In The Studio: Company XIV Isn't Your Typical Burlesque Troupe
Unbeknownst to pedestrians on the street, inside a warehouse at 383 Troutman is one of the most eccentric dance companies in Brooklyn. Company XIV is known for their ostentatious costumes, raunchy choreography and taboo twists on old classics like Snow White and The Nutcracker. From former Limon dancers on trapeze swings to opera-singing pole dancers, this company has talents that, woven together through a familiar storyline, make for an exciting show.
Between rehearsing for the company's upcoming holiday season run of Nutcracker Rouge in their newly-renovated theater and his choreography work for the Metropolitan Opera, we caught up with artistic director Austin McCormick for our latest rendition of In The Studio.
Photo by Mark Shelby Perry
In the past, your company has performed in rented theaters. How does it feel to be performing for the first time in your own space?
It definitely feels more at home for us. When we started renovating this warehouse space I wanted to make sure we kept the aesthetic of the theater very similar to what we've done in the past. So we obviously have a designated stage and performance space, but the dressing room is still exposed so when patrons come in there's a fringed off space where they can peek in and see the dancers doing makeup and getting ready.
This seems like a particularly athletic cast. Was that intentional in casting this show?
This is for sure the most athletic group of dancers we've had. I'm casting a little bit differently now because we're having shows six days a week with double shows, so I'm more aware of the fact that dancers have to really be up to the challenge. And I'm also casting dancers who can do more specialty performance, like aerialists for example, so I think that plays into the dancers' physical ability.
Photo by Mark Shelby Perry
Speaking of the dancers' physical ability, is there anything the twins [Ross and Nick Katen] can't do? In the show we see them doing extremely intricate tap, high performance contemporary dancing and aerial partner work on a trapeze.
I don't think so. I'm trying to figure it out. Maybe sing?
Most of the songs in the show are sung live by the performers and I have to admit, it's hard to listen to the original version of a song after hearing it during one of your shows. They are changed in such unique ways. Is that something you collaborate on with the performers?
I tend to pick most of the music but I think now that I have a relationship with a lot of the singers in the company we start to brainstorm together. I'm really interested in their creative take on the cover. Like Marci, for example, will flip languages and sing the song in an operatic way. (Not to mention she's usually upside down and hanging from a hoop while doing it.)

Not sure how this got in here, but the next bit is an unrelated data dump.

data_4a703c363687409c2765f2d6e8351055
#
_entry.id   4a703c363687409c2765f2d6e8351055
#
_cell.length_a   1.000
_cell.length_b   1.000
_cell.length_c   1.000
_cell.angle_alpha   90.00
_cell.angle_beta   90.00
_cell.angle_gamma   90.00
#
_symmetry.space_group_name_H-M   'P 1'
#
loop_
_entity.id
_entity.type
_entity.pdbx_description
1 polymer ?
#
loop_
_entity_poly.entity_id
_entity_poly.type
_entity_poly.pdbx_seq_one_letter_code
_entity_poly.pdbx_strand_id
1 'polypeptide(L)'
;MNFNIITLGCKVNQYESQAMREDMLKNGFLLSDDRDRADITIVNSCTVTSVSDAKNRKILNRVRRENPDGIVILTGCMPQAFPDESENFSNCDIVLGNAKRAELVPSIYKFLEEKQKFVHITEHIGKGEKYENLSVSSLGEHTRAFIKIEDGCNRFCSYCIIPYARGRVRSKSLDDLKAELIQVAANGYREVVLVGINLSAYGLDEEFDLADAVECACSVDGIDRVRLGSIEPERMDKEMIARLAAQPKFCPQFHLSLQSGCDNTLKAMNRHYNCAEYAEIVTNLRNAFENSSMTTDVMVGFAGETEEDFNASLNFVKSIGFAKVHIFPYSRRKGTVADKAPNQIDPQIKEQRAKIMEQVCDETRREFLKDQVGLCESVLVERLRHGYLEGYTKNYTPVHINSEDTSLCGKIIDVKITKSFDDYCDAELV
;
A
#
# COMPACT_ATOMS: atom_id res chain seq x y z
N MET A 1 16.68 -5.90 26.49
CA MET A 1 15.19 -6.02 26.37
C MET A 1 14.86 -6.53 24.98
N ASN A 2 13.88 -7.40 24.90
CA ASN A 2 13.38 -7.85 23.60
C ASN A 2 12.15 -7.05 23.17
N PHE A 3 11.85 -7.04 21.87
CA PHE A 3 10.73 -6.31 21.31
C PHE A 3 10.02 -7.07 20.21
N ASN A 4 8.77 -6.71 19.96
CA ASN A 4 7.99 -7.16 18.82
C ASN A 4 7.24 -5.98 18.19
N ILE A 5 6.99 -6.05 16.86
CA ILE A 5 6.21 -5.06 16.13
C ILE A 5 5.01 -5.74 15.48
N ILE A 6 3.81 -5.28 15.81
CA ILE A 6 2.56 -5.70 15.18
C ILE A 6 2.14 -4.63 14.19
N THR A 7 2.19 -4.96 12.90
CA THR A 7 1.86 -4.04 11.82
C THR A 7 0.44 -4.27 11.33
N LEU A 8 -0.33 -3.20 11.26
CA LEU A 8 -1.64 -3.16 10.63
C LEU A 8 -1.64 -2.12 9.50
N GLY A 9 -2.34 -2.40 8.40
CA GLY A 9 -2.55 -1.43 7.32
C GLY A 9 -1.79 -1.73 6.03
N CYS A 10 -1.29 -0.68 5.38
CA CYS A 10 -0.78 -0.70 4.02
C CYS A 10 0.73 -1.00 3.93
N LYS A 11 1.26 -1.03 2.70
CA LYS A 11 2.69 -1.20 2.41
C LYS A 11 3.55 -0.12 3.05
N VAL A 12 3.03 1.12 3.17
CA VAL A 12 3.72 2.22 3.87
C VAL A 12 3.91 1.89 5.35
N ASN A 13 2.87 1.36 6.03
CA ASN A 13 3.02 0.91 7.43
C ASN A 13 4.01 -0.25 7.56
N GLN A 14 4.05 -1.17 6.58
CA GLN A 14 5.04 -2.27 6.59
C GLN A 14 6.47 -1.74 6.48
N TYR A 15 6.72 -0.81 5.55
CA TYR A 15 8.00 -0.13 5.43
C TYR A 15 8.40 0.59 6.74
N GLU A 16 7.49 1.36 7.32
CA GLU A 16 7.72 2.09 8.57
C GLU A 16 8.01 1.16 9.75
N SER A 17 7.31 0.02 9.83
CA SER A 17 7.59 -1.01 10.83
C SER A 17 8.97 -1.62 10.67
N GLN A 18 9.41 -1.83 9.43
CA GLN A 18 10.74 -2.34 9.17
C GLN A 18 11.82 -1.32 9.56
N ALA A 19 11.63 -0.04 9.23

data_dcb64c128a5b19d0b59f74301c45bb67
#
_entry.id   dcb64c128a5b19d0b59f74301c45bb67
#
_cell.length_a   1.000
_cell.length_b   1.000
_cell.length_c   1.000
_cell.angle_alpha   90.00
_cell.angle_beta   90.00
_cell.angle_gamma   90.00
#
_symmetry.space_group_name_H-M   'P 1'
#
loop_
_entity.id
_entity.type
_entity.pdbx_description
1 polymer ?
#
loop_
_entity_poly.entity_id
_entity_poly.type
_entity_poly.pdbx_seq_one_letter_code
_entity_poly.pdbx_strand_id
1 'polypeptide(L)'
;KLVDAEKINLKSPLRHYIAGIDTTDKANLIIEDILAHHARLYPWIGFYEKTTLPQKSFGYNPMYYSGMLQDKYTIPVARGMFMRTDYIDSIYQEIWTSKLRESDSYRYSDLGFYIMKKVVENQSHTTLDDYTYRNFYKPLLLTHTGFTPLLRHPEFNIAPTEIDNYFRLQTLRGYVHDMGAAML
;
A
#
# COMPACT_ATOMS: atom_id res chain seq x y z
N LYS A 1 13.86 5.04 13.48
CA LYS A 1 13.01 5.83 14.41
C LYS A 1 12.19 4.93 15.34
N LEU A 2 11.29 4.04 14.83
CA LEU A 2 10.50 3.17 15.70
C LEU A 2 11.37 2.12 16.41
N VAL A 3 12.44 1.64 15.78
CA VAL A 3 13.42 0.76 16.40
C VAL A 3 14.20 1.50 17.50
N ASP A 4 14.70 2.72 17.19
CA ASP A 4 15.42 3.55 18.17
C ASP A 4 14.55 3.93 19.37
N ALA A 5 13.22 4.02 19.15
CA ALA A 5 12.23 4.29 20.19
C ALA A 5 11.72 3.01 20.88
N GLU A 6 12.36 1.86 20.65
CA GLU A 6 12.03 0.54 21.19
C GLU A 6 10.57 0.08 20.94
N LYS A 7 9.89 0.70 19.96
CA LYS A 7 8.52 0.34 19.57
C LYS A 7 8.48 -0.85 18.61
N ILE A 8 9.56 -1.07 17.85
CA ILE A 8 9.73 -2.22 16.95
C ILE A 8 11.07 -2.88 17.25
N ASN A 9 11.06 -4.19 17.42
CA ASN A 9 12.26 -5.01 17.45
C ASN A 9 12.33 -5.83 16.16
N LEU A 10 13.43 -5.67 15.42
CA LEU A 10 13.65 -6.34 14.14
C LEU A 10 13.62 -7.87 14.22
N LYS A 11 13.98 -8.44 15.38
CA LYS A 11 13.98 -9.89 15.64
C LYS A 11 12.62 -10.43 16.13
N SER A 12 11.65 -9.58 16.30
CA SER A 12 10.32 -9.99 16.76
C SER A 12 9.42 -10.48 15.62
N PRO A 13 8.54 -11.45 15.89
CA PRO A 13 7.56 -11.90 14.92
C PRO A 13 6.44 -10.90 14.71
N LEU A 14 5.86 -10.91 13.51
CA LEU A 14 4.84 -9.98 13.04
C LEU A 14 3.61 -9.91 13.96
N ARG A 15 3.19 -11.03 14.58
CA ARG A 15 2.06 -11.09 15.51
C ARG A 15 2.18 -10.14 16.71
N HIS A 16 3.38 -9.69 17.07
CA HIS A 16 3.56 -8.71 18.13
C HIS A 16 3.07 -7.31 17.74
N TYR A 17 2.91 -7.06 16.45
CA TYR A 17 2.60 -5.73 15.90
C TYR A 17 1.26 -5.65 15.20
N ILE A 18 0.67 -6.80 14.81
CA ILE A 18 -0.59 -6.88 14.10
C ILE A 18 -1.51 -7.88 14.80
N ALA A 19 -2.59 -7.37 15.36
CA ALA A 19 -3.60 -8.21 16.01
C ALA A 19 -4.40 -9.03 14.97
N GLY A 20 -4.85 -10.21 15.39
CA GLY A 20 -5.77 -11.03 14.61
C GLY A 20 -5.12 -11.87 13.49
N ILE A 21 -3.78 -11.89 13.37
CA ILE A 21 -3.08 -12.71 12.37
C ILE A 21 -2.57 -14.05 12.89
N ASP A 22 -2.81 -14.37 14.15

Photo by Mark Shelby Perry
You incorporate a lot of gender-bending within the costumes and the relationships between characters on stage. Is that something you think the dance world needs more of?
Certainly costume-wise it's very exciting to me to see different genders in different silhouettes, but I think it's not as calculated as making a giant statement. It's more just how I see the world or maybe want to see the world. I feel like so much of the shows are in this dream-like environment. So I don't think that much about gender in terms of making a bold and clear statement, but for me things are more fluid artistically.
Company XIV's 2017 season opens November 9th with their holiday hit Nutcracker Rouge at Theatre XIV.
Back in 2011 when Joe Lanteri first approached Katie Langan, chair of Marymount Manhattan College's dance department, about getting involved with New York City Dance Alliance, she was skeptical about the convention/competition world.
"But I was pleasantly surprised by the enormity of talent that was there," she says. "His goal was to start scholarship opportunities, and I said okay, I'm in."
Today, it's fair to say that Lanteri has far surpassed his goal of creating scholarship opportunities. But NYCDA has done so much more, bridging the gap between the convention world and the professional world by forging a wealth of partnerships with dance institutions from Marymount to The Ailey School to Complexions Contemporary Ballet and many more. There's a reason these companies and schools—some of whom otherwise may not see themselves as aligned with the convention/competition world—keep deepening their relationships with NYCDA.
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